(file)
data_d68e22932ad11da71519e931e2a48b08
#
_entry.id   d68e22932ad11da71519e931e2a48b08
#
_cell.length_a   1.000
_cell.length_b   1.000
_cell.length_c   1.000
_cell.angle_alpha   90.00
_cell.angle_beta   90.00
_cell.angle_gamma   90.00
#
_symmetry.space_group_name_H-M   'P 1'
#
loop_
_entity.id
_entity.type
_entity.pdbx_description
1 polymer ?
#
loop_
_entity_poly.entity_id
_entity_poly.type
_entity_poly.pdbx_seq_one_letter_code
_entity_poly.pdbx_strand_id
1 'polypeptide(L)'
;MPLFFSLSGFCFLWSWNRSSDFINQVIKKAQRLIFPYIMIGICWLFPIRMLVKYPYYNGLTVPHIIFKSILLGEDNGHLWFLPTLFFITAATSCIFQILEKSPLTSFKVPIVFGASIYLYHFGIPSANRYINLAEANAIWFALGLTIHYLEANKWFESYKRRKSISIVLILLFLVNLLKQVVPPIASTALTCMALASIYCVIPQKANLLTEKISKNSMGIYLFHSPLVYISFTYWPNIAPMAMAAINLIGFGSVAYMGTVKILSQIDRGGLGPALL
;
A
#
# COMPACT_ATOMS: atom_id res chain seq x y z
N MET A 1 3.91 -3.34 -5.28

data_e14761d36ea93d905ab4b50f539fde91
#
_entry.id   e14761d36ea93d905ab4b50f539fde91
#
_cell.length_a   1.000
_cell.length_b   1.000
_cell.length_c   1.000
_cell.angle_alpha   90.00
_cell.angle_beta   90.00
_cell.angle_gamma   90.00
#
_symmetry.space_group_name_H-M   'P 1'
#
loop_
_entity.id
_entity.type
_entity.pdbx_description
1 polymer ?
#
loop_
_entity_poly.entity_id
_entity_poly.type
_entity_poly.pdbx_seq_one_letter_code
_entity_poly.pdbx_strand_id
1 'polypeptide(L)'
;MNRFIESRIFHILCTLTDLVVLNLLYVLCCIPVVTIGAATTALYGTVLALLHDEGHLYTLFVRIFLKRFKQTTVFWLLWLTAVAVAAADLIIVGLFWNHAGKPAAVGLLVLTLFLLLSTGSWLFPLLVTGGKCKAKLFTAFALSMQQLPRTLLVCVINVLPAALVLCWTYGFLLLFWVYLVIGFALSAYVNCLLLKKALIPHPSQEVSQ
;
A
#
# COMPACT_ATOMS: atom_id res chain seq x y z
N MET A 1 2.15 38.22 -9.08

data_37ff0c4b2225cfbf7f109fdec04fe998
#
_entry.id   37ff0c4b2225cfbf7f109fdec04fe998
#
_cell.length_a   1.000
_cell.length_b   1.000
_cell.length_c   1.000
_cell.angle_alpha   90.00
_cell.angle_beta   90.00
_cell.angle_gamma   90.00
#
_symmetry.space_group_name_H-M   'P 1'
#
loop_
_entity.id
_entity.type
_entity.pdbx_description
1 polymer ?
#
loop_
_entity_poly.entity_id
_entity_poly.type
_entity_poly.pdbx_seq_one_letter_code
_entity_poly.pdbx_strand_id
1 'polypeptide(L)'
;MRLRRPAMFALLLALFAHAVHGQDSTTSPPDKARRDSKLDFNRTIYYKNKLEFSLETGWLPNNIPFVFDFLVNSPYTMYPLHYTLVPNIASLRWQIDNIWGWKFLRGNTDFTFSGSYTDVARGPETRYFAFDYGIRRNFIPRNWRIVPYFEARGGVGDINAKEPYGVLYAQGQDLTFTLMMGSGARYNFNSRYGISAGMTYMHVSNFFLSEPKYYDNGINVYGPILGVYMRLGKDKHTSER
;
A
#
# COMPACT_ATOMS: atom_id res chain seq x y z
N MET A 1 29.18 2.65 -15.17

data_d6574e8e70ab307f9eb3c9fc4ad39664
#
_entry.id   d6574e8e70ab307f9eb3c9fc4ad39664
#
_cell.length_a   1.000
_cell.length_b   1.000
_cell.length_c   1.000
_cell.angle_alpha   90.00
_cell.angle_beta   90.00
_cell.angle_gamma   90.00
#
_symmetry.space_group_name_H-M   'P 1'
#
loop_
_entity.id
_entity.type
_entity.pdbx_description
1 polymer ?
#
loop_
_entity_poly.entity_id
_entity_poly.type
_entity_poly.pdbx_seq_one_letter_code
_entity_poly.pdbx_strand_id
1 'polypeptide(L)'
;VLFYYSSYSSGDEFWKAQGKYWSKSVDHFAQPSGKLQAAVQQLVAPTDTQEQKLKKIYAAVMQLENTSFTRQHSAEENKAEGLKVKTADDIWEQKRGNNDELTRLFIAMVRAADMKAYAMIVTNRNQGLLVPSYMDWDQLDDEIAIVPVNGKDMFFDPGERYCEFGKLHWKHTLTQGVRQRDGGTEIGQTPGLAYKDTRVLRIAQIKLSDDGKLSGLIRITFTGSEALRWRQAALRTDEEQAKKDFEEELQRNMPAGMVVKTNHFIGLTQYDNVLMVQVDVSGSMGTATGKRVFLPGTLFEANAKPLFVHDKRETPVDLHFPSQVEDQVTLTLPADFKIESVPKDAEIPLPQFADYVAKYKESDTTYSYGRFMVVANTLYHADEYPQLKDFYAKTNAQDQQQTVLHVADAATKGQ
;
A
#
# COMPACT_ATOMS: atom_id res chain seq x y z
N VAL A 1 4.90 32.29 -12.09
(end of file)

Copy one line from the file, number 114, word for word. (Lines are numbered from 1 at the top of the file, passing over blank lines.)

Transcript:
_entity_poly.entity_id